When I first arrived in Moscow in 2010 to study Russian, I was struck with curiosity about the backwards world in which I had landed. Comparable to neither Europe nor Asia, the barely 20-year-old Russian Federation had embraced the difficult transition to capitalism with great enthusiasm and an eagerness rarely seen in countries recovering from economic depression. For me, the most striking aspect of this radical transformation was not the endless sea of advertisements, nor the comforting sight of Starbucks on a street corner — it was the evolution of fashion sense.
Since the end of the Soviet Union, and the opening of Russia’s doors to the world, Russians have been characterized as trend-followers and fad-lovers, although they normally fall a decade or two behind the West on anything and everything related to pop culture.
A couple years ago, during that first adventure in Russia, a stroll down the street in Moscow was not unlike stepping into a John Hughes film. Mullets, bright teal and pink windbreakers, studded leather jackets, high-waist shorts, an exorbitant amount of denim, tracksuits, and spandex hurled me back in time to the tune of a Depeche Mode song.
Some of my dearest friends sported this style with pride and in the total belief they were up to date with the latest American trends. I lacked the audacity to tell them they were 25 years behind, and at times, I inexplicably felt the urge to join this retro scene.
It was the ‘80s – and it was good, although short-lived.
In 2012, I returned to find that the “John Hughes Russia” I had come to know and love had all but diminished. Today, the youth of Russia have moved in a different direction, gathering an interesting mix of traditional and modern styles.
Mullets are out, thank god.
Fashion has become a religion for most Russians (especially the wealthy), and when it comes to purchasing new threads, the term “splurge” does not compute. I found myself accompanying friends on daily shopping sprees in stores I would never enter in America. Hugo Boss, Dolce & Gabbana, Steve Madden and Tom Ford abound in Russia — and for a fraction of American and European costs.
As we scoured the Moscow shops and coffeehouses, dressed in the highest of Russian fashion, I felt a sense of deep inclusion in the entourage of stilyagi. Stilyagi (Russian for dandy, or stylish) was a slanderous label applied to a subculture of young people in the Soviet Union from the early ‘50s to the late ‘60s. Stilyagi had become a way of life for me, and it had opened my eyes to the world of fashion.
Bright colors, a primarily minimalist style, and a touch of retrospect are all key features for the new stilyagi of Russian fashion.
I noticed that modern Russian women of all ages love to implement the color red in their outfits. These stylish garments traditionally utilize red to its extent with materials like leather, wool, fur and even canvas. The Russian word for the color red — krasnaya — can also mean “beautiful.” This alternative meaning for the word explains the Russian woman’s obsession with red and the implication that fashion is rooted in language.
But it’s not just color — it’s history.
The leading designers from Russian fashion hubs like Moscow and St. Petersburg are also reinventing the style of their country using remnants of old traditions.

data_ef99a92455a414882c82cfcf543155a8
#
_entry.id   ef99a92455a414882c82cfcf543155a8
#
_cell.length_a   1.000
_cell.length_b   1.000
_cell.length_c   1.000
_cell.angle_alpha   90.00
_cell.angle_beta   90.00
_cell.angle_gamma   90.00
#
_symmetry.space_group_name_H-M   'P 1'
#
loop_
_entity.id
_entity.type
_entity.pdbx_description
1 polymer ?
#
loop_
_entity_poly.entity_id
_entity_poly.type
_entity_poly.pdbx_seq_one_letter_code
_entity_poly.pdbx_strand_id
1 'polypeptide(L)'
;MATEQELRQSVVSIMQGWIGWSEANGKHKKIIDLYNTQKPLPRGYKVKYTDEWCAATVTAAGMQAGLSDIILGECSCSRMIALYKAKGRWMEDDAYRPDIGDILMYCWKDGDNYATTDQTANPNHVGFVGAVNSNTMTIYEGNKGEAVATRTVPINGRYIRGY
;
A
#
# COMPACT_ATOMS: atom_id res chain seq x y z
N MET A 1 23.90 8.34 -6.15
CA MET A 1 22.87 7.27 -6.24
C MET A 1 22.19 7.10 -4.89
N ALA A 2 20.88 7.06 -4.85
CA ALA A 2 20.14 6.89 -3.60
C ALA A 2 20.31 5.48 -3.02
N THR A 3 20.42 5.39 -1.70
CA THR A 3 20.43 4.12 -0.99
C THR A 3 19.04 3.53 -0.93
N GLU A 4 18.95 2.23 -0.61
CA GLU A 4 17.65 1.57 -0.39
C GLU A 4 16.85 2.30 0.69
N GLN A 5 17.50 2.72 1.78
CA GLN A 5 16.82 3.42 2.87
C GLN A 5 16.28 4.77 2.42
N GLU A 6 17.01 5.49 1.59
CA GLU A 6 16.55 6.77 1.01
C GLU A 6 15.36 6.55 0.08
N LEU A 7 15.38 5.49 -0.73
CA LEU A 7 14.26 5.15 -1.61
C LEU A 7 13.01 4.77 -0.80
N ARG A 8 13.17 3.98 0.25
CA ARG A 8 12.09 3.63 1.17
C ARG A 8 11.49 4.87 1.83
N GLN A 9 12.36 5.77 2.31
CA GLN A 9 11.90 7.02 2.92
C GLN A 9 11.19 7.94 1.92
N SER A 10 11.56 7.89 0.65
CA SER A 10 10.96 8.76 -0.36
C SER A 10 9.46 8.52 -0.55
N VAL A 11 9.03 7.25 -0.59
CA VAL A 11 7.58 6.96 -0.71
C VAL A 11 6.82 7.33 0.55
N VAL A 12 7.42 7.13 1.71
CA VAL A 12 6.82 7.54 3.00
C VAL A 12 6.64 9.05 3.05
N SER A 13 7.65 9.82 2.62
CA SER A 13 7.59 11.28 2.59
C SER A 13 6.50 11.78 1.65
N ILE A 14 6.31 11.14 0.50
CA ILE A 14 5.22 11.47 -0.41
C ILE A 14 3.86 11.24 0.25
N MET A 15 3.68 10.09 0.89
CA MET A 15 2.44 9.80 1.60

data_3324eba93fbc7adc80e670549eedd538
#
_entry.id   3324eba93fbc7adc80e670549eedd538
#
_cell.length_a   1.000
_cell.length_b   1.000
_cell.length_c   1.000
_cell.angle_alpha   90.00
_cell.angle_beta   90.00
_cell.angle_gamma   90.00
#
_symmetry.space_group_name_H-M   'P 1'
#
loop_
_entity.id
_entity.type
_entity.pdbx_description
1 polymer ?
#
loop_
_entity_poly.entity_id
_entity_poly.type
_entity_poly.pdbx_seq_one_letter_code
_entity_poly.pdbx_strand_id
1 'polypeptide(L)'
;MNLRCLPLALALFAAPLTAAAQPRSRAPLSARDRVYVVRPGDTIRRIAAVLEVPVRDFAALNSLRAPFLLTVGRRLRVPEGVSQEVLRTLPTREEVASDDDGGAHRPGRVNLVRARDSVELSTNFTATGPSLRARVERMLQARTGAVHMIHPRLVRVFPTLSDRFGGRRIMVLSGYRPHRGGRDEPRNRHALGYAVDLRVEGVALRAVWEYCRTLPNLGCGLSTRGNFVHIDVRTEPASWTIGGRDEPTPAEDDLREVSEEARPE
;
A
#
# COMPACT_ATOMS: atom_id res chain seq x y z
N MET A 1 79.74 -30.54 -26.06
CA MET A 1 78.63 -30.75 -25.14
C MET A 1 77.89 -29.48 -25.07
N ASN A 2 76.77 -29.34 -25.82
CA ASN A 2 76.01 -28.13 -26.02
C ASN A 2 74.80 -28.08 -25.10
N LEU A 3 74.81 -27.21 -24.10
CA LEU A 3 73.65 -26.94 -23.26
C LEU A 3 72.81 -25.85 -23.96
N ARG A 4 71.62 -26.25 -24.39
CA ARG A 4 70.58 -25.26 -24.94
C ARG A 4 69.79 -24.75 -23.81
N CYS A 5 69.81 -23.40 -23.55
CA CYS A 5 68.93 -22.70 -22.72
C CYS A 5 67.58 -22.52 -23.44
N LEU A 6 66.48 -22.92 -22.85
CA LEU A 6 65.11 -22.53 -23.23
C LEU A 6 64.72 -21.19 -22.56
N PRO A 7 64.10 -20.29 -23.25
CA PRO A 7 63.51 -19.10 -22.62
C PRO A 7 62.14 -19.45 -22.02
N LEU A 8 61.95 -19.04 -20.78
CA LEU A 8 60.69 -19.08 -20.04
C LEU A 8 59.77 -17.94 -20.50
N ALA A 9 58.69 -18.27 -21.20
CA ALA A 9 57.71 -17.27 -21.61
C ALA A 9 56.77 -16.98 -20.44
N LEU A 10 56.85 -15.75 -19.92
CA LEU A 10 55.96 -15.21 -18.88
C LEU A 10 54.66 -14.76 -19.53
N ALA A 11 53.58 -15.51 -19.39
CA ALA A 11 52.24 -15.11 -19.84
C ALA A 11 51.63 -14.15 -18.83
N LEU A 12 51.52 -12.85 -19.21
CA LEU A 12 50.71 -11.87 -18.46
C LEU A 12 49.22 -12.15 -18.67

A reflection of this nostalgic movement is the accordion skirt. Originally the hallmark of peasant women’s attire in pre-Industrial Russia (17th – 19thCentury), this elegant piece has been adapted to the modern trend.
Women’s attire in this period could also include an elaborate dress called a sarafan, complete with a long, flowing skirt. Sarafans were easy to move around in for the working woman of that era, and often modeled detailed floral embroidery and bright colors. Today, Russian women still flaunt the same style as their ancestors, but with an edgy twist.
My female friends in Russia incorporated these styles on a daily basis, whereas in America I could not expect girls to put so much thought into the retro look. And their devotion to this fashion circumvented any weather.
Style is everything to the young people of Russia. Women will dress up to go to the grocery store, and men will put on their best outfit for a weekend lunch. When classes are in session, students flaunt their styles as if they were walking a show at New York Fashion Week.
Most foreigners hold the predisposition that it’s freezing year-round in Russia. Hence, fur is law. Any Russian wardrobe — men’s or women’s — is incomplete with out a stylish shuba (fur coat). Characteristics of this peasant style included a heavy emphasis on warmth; whereas today, form and function coincide.
It was refreshing to see the law of fur placed in such high value as a part of Russian culture and past. Today, the American people seldom place such an emphasis on their sartorial heritage.
I can say with complete and utter honesty that culture shock was not a problem for me during my return to Russia this past summer. While I knew the people, the places and the language, I most importantly knew the law of the various social rings that I affiliated myself with — fashion sense.
To me, the term “culture shock” is almost paradoxical, since the only time I ever felt it was when I returned to America, and more specifically, to ASU in Tempe.
Fashion sense is not given the same weight here, which makes it difficult for me to hold on to the values of style instilled in me by my colleagues and friends in the East. I pray that the Russian people will not catch wind of the relaxed trends of our student body like the trademark flannel pajama pants, cargo shorts and the ever-ubiquitous “bro-tank” — because they will assuredly run with it.
Contact the writer at firstname.lastname@example.org or via Twitter @BryceCashman